• Budget – Paying for testing should be a revenue positive investment; by spending money on testing, you should make more money. Most testing solutions’ payment structure is based on number of visitors tested and features included. Generally, the fewer visitors you have (or want to test), the less you’ll pay. Think about the scale at which your testing will be operating.
  • People – The brand’s personality, dedication to customer success and availability are critical elements to consider. Support on the platform comes from the platform provider so ensuring the help is there if you need it is important. This may indeed be the tipping point that helps make your decision, since what differentiates one testing tool from the next is, in large part, the people.

Option Three: Hire

The final option is to hire an agency or an optimization consultant to do testing for you. Since many digital marketing agencies are quickly adding A/B testing to the list of services they offer, you can be selective when hiring.

There are a few reasons you might outsource testing:

  • Lack of internal resources –  you might choose to partner with an agency to take care of all strategy and test implementation for you.
  • Lack of test ideas – you can partner with an agency just to come up for test ideas for you.
  • Lack of technical knowledge – you might have the creative juices running but lack the technical know-how to execute them.

If you outsource any part of testing – either the creative or the actual execution – here are a few things to look for before you sign a contract:

  • A good track record – Whoever you’re paying should have proven optimization chops.
  • Technically savvy with the platform – The agency should be expert with whichever platform it’s using to test your site.
  • Pay structure – Some agencies operate on a per-hour or per-experiment basis and some offer “unlimited” or “constant” programs for a fixed price.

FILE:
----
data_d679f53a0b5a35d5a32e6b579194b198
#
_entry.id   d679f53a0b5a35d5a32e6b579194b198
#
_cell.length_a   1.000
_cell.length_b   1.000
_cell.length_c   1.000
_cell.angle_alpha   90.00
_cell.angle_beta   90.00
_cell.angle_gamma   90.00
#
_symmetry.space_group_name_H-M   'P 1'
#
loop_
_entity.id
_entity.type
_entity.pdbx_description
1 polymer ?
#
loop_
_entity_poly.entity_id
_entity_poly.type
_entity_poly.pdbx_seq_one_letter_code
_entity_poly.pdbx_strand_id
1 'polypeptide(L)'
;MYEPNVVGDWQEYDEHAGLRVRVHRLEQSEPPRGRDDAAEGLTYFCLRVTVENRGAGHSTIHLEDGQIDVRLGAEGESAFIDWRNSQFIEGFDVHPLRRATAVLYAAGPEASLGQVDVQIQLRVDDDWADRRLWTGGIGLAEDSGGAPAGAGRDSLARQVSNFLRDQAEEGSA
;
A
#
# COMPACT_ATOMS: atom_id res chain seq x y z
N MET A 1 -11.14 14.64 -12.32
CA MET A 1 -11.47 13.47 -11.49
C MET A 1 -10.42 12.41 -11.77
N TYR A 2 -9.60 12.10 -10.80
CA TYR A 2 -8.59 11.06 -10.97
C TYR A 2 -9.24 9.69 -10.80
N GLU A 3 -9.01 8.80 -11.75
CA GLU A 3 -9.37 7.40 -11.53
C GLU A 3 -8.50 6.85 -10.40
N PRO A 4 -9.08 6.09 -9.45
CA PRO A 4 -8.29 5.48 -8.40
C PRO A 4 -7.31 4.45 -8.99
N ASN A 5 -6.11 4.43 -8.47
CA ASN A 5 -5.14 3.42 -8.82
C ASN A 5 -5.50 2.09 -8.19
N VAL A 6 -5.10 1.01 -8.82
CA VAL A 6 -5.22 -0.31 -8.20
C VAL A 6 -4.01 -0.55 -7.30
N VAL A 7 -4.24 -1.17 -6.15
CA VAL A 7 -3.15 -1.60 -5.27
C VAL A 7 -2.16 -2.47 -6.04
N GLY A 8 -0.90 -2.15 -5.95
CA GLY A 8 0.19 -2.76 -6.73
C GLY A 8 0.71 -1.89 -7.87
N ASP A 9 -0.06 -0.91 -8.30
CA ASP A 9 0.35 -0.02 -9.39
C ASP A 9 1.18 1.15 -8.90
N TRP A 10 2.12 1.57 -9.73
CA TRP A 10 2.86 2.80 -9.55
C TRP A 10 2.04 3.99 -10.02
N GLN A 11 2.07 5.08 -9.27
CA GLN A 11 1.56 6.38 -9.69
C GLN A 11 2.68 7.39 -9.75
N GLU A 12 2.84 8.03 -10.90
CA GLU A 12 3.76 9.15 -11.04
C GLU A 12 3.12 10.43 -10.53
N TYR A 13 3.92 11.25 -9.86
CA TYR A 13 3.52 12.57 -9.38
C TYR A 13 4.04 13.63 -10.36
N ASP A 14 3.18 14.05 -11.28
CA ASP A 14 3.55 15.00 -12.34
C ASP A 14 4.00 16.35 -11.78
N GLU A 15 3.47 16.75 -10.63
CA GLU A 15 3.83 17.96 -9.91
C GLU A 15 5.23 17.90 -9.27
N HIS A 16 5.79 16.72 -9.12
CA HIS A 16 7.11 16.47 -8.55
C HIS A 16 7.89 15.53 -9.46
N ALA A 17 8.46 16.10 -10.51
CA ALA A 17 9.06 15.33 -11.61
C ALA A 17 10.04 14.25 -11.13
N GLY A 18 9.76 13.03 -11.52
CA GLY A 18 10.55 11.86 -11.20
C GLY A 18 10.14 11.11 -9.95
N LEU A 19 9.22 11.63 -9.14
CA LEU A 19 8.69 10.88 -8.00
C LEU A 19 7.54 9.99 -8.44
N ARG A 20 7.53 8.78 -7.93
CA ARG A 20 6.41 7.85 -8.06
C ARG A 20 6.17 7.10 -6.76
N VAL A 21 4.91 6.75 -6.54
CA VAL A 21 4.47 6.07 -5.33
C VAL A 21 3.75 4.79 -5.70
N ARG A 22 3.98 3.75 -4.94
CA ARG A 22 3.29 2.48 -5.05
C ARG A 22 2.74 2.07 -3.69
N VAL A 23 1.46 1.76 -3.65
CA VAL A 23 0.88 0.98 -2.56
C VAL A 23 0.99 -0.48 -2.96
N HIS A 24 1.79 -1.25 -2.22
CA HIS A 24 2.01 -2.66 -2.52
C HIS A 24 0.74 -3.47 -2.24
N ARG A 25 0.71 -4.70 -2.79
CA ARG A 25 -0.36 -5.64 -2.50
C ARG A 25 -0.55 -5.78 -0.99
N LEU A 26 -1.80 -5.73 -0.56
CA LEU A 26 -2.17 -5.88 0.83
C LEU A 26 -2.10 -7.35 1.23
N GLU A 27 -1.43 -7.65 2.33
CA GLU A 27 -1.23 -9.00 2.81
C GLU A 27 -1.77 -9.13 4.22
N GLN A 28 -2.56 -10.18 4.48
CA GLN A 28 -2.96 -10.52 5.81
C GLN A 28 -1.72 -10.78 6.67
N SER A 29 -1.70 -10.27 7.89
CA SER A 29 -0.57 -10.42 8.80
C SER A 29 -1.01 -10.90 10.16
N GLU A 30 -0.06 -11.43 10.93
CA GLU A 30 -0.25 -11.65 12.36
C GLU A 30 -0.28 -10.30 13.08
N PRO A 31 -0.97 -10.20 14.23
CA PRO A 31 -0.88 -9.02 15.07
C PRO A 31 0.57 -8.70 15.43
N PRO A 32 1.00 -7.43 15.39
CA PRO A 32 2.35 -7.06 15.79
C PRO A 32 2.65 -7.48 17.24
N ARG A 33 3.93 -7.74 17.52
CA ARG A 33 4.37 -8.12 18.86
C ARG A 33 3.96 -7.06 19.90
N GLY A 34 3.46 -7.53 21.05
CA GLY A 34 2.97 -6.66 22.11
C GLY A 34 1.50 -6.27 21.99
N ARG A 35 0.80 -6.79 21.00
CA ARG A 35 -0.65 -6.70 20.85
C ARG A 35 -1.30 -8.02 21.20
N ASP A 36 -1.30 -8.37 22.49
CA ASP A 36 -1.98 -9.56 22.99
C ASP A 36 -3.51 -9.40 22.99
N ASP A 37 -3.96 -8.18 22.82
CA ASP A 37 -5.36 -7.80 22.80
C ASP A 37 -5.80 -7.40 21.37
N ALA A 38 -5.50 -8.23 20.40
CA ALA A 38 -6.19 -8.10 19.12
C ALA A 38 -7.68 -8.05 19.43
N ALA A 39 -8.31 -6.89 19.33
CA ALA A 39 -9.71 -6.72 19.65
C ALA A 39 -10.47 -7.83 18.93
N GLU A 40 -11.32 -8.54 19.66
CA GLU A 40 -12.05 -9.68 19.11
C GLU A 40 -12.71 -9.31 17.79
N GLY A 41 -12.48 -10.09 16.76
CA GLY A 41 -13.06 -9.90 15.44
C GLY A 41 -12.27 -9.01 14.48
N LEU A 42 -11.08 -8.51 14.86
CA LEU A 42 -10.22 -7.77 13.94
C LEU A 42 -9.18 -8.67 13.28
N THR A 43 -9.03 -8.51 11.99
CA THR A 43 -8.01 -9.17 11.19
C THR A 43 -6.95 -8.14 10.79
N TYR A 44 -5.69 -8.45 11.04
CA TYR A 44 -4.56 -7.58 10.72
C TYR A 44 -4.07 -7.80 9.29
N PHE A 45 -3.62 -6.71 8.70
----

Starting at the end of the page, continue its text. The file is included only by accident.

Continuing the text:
It comes down to a trade off between investing time and training in building a team internally, or investing money in an agency. If you’re not ready to build an internal testing team, then your best option is to hire an outside service to handle your testing.

The Choice Is Yours (And Your Team’s)

The choice between buying, building or hiring a testing solution depends on what makes the most sense for your situation – based on a variety of factors that only you and your coworkers can assess. The most important thing is that you enable your team to start making data-driven decisions about the website instead of operating off intuition and assumption alone.

Secure buy-in for testing by inviting your coworkers to the decision-making process early. In order for A/B testing to stick, everyone needs to trust the data. If they don’t, the discussion will center around the validity of the data, rather than what the data means. If everyone feels good about the tool you’re using, then actually testing will be much easier.

The good news is that no matter which route you choose, it will lead to a better website and a better user experience.

What do you think about buying versus building versus hiring a testing solution? Do you have advice or a question for fellow decision makers out there? Let us know below!